And this isn't new for Sony. That answer could've just as easily applied to compatible PS2 wheels like various Logitechs and such. Yet most any PS3 racer is compatible with those older wheels.

With that answer, I'm quite confident that something like my Logitech Driving Force GT that I've used on many PS2 and PS3 titles will also work on PS4 releases.

It's very different from Sonys stance going from PS2 to PS3. At that time Sony themselves supported older peripherals. This time Sony is not supporting them. It's up to devs. For all kinds of wheels to work devs must put it into code. They can't just piggy back off of the PS4 hardware like they've done in the past. I think you will see that as PS4 games come out fewer will support older gen wheels. IMO. But we will have to sit back and wait to know for certain. Personally I'm not a fan of PS4 but for those who game on it I really hope they do everything they can to make your wheels work. It's ALOT of $$ invested from you.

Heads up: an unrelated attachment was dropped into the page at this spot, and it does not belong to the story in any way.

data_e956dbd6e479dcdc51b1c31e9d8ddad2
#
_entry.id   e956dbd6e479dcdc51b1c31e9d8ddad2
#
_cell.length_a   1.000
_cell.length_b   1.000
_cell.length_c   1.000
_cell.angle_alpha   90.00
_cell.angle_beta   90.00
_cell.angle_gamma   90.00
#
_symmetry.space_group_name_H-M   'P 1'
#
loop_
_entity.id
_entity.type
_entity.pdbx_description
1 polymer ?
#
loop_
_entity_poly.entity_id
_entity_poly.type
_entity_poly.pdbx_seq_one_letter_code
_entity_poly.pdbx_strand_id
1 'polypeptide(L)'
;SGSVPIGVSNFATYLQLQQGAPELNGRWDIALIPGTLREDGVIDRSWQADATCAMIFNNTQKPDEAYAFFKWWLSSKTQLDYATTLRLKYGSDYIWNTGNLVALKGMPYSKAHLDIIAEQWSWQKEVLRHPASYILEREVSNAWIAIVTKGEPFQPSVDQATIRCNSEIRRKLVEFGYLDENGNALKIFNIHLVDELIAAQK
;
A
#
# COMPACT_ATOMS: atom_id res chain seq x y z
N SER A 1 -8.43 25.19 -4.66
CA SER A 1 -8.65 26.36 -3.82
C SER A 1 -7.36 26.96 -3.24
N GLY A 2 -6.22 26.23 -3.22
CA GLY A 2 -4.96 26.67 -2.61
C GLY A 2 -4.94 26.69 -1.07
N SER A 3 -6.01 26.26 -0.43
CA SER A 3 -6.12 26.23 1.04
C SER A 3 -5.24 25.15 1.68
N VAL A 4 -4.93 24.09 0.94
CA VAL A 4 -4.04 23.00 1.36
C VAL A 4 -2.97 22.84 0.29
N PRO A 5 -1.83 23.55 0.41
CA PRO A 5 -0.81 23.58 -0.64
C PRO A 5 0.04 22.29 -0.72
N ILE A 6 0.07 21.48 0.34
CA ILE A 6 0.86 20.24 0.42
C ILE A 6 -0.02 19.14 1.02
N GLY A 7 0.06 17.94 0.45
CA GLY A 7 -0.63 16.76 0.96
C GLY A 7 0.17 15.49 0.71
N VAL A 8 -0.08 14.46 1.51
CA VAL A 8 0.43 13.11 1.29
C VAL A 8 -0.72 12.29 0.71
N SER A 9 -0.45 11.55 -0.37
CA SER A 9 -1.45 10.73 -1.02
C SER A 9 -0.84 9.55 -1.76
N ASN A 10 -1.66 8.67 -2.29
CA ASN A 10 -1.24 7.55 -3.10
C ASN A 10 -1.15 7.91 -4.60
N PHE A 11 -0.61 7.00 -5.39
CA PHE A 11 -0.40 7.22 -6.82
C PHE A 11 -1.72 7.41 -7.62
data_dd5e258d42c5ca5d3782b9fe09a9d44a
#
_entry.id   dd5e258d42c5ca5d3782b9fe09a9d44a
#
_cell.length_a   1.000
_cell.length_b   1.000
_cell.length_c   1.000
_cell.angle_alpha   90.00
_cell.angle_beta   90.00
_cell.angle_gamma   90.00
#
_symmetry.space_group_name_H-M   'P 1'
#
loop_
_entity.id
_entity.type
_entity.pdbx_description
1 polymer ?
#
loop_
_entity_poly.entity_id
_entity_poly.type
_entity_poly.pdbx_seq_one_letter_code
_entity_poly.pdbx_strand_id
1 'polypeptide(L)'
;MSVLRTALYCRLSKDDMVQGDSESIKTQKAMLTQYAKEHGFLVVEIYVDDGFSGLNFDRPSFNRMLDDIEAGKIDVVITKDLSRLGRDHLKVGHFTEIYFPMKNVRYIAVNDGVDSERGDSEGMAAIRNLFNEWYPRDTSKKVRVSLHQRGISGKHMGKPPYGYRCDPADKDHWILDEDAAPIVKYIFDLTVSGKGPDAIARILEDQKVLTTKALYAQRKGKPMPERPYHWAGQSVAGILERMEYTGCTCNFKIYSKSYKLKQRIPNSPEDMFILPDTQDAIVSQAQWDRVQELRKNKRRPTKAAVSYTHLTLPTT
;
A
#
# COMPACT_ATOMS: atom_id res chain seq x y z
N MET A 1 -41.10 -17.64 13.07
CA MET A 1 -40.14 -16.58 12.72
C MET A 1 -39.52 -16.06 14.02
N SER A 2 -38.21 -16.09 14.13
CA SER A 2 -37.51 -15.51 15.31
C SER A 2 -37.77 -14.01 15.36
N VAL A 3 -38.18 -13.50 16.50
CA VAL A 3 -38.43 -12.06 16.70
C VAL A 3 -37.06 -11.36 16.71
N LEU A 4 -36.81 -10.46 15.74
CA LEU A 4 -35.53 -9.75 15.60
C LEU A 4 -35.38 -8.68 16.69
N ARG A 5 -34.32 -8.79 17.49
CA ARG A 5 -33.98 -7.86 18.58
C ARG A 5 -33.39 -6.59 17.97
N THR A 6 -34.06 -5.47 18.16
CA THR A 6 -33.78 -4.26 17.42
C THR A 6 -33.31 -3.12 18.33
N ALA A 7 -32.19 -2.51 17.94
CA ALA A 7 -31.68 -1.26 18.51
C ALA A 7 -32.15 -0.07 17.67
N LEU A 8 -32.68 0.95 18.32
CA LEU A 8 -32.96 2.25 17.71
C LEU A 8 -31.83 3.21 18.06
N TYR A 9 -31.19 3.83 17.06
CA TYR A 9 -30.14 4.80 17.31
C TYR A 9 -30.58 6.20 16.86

post #325 of 728
Incorrect

It's up to the developers on the Playstation 3 just what racing wheels they support. It's not a universal standard but most developers have done a decent enough job where you can reasonably expect your wheel to be supported when appropriate if other PS3 software have supported it. I'm sure that will continue to be the case on the PS4.

And even if it was, no support which is the case on the Xbox One is vastly different than it being left up to the descretion of the developer what peripherals they select to support. To suggest otherwise is just plain misleading.
Edited by Leo_Ames - 10/31/13 at 3:15pm
post #326 of 728
Quote:
Originally Posted by Leo_Ames View Post

Incorrect

It's up to the developers on the Playstation 3 just what racing wheels they support. It's not a universal standard but most developers have done a decent enough job where you can reasonably expect your wheel to be supported when appropriate if other PS3 software have supported it. I'm sure that will continue to be the case on the PS4.